The greatest wisdom is seeing through appearances

Written by Graham Wilson - 23 March 2013

There's a quote attributed to the teachings of Atiśa Dīpaṃkara Śrījñāna, known generally as Atisa, one of the reformers of Buddhism from around 1000AD. It goes; "The greatest wisdom is seeing through appearances."

I've not heard it said much recently, but one of the qualities that used to be revered in leadership was being a 'good judge of people'. As it was often inaccurately applied to older males it was probably perceived as politically incorrect.

It sometimes seems that leadership has become focused too much on relatively short-term outcomes. Consequently, a longer sighted recognition that someone might not be as mature, or as experienced, now but already shows great promise for the future, is lost. Being a 'good judge of people' means being able to see beyond someone's current behaviour if it is not ideal. It also means being able to distinguish between genuine potential and the behaviours that ingratiate someone with someone else. Few leaders will really allow the fawning sycophant to have much power - that's because they have this ability to judge people. A good leader knows that the advantages of surrounding themselves with constructive critics far outweigh the disadvantages of having to deal with their occasional excesses.

It's a two-way process of learning. The leader has to learn to judge appropriately. The other person needs to learn to manage their behaviour.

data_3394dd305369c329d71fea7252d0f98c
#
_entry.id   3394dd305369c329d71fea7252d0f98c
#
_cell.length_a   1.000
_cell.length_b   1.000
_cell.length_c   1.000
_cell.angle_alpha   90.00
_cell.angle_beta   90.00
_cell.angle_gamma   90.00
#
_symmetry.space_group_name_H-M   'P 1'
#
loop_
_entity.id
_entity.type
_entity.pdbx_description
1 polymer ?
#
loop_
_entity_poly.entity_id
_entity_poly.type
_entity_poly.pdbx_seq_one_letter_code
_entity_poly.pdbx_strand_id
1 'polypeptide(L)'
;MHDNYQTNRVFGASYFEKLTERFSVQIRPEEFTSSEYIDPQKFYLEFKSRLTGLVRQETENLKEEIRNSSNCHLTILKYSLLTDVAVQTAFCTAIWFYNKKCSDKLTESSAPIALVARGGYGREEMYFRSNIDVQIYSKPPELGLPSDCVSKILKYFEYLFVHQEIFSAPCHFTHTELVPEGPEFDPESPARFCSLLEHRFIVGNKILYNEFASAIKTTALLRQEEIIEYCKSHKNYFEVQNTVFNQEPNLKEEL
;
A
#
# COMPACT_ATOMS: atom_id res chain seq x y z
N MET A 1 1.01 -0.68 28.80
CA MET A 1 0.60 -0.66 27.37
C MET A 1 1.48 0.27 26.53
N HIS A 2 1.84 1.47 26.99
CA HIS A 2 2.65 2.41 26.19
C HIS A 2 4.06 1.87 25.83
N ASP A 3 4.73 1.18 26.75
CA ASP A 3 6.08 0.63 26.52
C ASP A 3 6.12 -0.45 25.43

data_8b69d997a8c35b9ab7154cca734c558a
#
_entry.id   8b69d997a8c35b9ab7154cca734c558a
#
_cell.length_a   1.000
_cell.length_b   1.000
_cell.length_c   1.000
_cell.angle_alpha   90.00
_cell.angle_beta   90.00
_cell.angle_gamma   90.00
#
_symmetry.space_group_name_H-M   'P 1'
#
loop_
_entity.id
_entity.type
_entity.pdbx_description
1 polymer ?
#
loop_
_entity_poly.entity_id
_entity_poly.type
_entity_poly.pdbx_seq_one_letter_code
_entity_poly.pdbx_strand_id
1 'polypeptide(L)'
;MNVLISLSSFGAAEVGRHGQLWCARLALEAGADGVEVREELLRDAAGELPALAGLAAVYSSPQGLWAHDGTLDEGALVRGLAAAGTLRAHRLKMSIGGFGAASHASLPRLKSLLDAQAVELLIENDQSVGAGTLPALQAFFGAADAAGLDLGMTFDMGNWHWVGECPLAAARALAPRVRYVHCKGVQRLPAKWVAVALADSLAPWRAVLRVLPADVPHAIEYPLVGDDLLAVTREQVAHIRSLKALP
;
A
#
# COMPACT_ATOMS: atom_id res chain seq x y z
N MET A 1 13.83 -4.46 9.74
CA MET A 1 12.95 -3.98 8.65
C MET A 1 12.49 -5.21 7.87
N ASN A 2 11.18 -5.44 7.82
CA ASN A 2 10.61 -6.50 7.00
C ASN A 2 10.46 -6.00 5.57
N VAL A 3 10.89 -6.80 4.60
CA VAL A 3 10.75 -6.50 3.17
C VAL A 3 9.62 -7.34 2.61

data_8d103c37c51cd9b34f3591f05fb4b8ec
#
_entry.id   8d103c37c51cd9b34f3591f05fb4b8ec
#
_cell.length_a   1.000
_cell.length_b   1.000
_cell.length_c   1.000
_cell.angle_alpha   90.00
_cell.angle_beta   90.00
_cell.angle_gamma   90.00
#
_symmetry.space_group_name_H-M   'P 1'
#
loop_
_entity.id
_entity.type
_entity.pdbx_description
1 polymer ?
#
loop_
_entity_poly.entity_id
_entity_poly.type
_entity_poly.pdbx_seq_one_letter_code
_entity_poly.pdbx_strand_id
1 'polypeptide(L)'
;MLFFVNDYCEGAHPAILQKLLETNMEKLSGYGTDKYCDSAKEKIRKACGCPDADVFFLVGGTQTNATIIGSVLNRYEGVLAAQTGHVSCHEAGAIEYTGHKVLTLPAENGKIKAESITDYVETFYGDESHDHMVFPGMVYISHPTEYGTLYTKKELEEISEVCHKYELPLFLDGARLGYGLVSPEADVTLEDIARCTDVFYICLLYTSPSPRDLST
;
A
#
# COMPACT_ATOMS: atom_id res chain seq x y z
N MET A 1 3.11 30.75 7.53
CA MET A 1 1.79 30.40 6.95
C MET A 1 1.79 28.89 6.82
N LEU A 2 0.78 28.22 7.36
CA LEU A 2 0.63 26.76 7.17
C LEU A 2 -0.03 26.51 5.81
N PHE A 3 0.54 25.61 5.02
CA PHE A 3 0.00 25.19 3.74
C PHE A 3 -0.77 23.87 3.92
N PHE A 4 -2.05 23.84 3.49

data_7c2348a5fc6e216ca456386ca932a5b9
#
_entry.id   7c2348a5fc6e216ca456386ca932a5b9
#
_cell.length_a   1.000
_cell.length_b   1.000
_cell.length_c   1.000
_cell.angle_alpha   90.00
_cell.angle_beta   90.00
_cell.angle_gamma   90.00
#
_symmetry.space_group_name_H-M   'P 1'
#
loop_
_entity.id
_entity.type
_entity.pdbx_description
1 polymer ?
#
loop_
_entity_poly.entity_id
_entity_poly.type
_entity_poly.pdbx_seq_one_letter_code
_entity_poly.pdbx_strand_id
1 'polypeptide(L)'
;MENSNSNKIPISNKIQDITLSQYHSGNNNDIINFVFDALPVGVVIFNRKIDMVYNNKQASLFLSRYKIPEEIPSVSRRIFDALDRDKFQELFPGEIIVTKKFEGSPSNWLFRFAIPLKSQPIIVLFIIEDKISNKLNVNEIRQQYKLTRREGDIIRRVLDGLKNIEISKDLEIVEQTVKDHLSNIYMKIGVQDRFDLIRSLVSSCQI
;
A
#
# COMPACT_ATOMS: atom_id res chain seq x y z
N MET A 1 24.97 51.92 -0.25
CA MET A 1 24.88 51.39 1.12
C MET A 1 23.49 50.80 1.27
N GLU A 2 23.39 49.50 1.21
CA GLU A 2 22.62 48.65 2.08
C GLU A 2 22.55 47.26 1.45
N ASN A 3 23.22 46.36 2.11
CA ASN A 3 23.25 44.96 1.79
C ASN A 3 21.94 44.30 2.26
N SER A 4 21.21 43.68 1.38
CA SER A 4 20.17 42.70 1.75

Sadly, there are some people who behave as if there's no difference between constructive and destructive criticism. They may even believe that their behaviour is constructive and find it surprising that others do not. It is their judgement that would benefit from refining. As leaders, we have to be careful not to over-react to them.

There is a concept, that is said to appear in all contemporary Faiths, known as the Golden Rule. It is quite simply that you should; "Do unto others, as you would have them do unto you." Less commonly referred to, but I believe also appearing in all Faiths, is the idea that one should have respect for one's elders (and, by extension, one's ancestors).

When someone does something, or says something, that we find disrespectful, inconsiderate or insensitive, it is not surprising that we often react negatively towards them. Usually, they are somehow contravening our interpretation of this second 'rule' - showing a lack of respect for those that have gone before them (in many cases, ourselves).

I find our response to disrespectful behaviour interesting. Some people will react to what they perceive as a threat to themselves and their own psychological balance. Others have more personal emotional resilience and will contain their own feelings until the insults are levelled against other people that they feel protective of. This is a profound tipping point. A few will continue to distance themselves from the perpetrators of the poor behaviour in the hope that their passivity will somehow deflate the attack, even though they can see that others are suffering. The key is knowing, in yourself, where you feel the boundary exists. This is about understanding our values. I'd like to think that I would step in when I felt that the insults had gone beyond me and onto someone else. However, I also have to painfully acknowledge that my practical response to the many violent humanitarian outrages in my own lifetime alone, has been far too slow. Conversely, I am sometimes too quick, and too voluminous, in my response to email critics.